Compassionate Love: Displaying compassion for those who struggle with mental illness
(c)2014 Nancy Virden
Most of us have probably had that moment when suddenly our surroundings shift and we no longer have a sense of safety or control over what happens next. Like the cliché, it can be as if the rug is pulled out from under our feet. Have you imagined that actually happening? I’ve seen video of people pulling a tablecloth out from under place servings and food without losing or misplacing any items. If only that could be our result when life is challenging!
Hurricanes by any name are scary. Sinkholes can be more frightening due to lack of warning. Random shootings? We scramble to find a reason, a “key” so we can foresee who, when, where these things will happen. Maybe with enough foresight, and perhaps if we discover a scientific rule we can trust, we will be in charge. Can murderers be defined and confined prior to committing a horrific act? We want to know the hows, not so much out of a passion for learning as for an obsession for control. Measurable and understood problems can be managed.
I’ve balked at the idea that I have no say over circumstances. “Life happens” is an uneasy concept. If you had asked me much before three years ago if I believed I needed to be in charge I would have said no. My answer may have been a bit pious like, “God has everything in his hands, I don’t have to be afraid.” Then I would have worried about everything that was out of my control while continuing to deny the fear even to myself.
Denial is a strong reason some of us do not see how very powerless we actually are. I believed for most of my life that I was in charge of my spiritual walk, talk, and growth. I was the one who could decide how to respond to another person or situation. It was I who would hold on to God, faith, hope, and yes, piety. My behavior was my choice. My thoughts were my choice. Doggone it, my emotions were at my discretion!
Only I was wrong.
Attempting suicide in January 2011 was a wake-up call in numerous ways, many of which are likely obvious to those who are not me. However, it was but a slight push in the direction of admitting I am powerless and my life had become unmanageable. My coping mechanisms were unhealthy and even addictive. These truths might be summarized under a broad umbrella of “lack of faith” or “sin” or “undisciplined”, but that simplistic view does not explain all the hours, days, and years I trusted my Savior for emotional survival, nor how much I studied and obeyed his word despite leanings otherwise.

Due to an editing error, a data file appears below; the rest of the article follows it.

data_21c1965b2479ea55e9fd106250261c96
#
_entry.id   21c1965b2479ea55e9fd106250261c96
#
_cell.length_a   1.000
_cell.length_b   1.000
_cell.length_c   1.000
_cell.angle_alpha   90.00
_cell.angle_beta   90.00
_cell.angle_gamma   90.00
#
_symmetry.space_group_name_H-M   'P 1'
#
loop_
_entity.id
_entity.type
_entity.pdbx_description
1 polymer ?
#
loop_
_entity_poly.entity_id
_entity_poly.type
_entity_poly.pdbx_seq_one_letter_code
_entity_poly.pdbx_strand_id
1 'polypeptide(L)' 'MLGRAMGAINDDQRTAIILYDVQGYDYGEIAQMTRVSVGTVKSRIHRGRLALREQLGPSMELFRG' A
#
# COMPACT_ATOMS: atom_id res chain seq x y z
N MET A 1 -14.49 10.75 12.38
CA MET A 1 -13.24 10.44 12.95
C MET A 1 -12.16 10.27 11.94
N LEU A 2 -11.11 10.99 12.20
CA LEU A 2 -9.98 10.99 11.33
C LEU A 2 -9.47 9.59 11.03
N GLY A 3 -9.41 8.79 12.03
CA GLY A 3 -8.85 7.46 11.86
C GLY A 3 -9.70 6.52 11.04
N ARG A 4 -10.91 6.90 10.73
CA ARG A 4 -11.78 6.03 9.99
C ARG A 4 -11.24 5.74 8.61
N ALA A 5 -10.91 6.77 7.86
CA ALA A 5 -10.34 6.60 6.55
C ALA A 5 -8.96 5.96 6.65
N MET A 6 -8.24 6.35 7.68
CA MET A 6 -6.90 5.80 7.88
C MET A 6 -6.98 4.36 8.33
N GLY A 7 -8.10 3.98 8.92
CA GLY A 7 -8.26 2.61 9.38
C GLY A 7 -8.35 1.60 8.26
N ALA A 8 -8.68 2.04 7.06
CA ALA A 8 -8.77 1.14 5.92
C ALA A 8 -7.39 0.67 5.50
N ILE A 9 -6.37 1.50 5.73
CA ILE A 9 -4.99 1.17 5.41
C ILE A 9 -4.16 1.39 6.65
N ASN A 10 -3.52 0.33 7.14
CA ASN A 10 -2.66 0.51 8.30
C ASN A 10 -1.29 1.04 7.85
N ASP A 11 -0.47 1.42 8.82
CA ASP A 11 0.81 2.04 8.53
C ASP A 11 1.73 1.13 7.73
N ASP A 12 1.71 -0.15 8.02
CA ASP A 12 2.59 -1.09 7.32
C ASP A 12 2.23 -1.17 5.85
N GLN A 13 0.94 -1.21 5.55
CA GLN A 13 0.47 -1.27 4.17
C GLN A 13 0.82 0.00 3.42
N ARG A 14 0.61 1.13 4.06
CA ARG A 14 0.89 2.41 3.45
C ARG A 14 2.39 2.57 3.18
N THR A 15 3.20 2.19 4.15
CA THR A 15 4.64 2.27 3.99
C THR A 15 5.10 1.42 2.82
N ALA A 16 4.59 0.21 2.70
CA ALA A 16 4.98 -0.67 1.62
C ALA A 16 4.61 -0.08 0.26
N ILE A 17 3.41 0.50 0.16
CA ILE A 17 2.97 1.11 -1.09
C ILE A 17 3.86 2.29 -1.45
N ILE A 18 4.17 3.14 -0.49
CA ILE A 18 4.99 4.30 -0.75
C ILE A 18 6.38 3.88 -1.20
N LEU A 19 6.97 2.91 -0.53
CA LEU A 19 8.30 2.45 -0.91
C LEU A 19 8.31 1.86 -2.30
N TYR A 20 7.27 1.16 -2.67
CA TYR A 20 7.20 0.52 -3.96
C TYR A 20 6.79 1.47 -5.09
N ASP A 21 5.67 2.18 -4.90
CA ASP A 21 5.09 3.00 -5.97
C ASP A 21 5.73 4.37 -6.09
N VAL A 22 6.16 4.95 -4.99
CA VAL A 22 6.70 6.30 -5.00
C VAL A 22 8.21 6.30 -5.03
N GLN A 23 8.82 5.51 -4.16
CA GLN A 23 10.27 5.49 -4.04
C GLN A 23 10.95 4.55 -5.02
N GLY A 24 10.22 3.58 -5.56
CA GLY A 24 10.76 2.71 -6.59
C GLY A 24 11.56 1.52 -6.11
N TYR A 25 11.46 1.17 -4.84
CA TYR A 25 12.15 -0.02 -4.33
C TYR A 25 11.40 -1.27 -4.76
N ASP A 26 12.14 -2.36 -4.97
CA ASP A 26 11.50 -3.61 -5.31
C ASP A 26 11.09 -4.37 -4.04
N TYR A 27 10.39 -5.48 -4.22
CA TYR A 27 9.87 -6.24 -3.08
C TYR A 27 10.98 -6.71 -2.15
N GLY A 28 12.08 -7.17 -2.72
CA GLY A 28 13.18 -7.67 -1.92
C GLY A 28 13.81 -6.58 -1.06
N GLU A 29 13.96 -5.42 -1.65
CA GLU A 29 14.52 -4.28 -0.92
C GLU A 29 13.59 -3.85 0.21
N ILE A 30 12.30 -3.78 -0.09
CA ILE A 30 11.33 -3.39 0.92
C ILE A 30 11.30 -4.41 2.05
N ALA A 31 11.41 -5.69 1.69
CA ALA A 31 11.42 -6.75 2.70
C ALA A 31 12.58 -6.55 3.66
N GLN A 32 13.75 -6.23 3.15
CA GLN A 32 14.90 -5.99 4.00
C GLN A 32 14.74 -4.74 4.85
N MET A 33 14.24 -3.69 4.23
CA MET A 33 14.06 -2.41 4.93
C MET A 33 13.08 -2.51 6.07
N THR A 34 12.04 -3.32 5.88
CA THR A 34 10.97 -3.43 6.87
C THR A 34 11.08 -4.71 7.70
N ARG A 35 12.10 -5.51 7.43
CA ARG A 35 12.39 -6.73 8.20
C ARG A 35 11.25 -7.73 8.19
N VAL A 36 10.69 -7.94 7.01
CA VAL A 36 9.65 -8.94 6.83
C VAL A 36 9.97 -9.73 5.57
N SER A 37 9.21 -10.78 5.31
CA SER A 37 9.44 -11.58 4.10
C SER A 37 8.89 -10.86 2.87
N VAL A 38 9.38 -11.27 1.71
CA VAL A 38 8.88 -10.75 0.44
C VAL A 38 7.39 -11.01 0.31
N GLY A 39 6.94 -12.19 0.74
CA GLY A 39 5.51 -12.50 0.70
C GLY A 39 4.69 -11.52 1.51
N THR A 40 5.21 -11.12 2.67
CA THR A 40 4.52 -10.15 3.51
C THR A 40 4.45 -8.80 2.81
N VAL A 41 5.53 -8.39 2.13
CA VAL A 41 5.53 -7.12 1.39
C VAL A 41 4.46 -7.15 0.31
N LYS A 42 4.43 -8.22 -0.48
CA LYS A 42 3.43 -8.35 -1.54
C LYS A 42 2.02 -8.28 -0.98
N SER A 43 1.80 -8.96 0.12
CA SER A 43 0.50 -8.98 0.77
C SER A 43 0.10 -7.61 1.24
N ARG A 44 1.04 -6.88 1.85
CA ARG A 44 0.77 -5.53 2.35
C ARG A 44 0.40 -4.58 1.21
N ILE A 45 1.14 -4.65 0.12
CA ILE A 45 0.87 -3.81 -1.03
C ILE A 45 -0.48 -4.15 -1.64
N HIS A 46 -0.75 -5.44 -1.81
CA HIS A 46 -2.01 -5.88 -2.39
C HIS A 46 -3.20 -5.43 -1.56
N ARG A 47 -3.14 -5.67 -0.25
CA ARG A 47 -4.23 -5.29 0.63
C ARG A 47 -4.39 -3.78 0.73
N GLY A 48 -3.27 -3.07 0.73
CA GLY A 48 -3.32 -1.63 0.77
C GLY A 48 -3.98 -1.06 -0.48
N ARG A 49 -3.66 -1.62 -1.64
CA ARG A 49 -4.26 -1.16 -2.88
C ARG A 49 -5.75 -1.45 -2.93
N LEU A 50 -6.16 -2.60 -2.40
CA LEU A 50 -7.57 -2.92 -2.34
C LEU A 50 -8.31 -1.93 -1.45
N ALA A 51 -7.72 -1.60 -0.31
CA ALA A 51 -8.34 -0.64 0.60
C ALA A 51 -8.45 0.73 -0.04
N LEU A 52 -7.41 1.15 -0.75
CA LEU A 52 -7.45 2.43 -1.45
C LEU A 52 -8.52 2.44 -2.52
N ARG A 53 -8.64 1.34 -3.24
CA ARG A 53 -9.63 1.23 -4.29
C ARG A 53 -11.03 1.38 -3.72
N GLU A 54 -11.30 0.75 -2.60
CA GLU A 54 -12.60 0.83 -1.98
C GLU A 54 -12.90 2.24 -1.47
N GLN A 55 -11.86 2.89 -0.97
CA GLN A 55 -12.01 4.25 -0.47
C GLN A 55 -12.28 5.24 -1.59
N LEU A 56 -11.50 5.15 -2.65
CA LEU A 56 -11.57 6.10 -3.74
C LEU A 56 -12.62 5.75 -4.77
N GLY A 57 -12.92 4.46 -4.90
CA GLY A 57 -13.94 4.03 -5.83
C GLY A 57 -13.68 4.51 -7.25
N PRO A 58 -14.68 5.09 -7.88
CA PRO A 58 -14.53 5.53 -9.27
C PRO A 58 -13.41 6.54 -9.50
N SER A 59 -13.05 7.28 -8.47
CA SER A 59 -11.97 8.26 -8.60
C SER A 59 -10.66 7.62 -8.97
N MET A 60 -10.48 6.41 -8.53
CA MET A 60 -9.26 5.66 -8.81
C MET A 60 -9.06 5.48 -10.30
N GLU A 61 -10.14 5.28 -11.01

Saint Paul said he could not do the good he wanted to do because he was powerless. He wanted to stop doing wrong, learn to do right, and was at war with his mind and body because they simply did not seem to want to cooperate! In his heart he desired God’s ways, but his heart rarely won the battle. He admitted that the ground under his feet shifted so frequently he could not keep up.
What was his answer? If Paul, who Billy Graham referred to as the greatest Christian who ever lived, could not control his spiritual life, behaviors, thoughts, and feelings, then what? For me, the added question is how and why he chose to stay alive despite horrifying trauma and threats of more to come.
His, mine, and your solution is not complicated. First, Paul admitted he was powerless, something I am learning to do. His willpower and self-control were not enough. Neither was his strength of character. He simply could not manage his life through faith and good intentions alone.
Second, Paul recognized that God is the one with the power.
Third, he became willing to entrust everything to God, turning his life including his desire for control, over to Christ. After those steps were taken, Paul began to see changes in his decisions, reactions, feelings, and thoughts. This is happening for me as well. The more I can accept my powerlessness, the better. This is not the same as helpless victimization. I do have a choice, and that is to allow God’s power to be the solution or to keep on truckin’ the way I always have.
Surrender to God through Jesus Christ became Paul’s message to the world and his daily practice. He gave up, and his life began.
NOTE: I am not a doctor or mental health professional. I speak only from personal experiences with and observations of mental illness. In no way is this website intended to substitute for professional mental health care.
If you are struggling emotionally today or feeling suicidal, or concerned about someone who is, please call the National Suicide Prevention Lifeline 1-800-273-TALK (8255). Hope and help can be yours.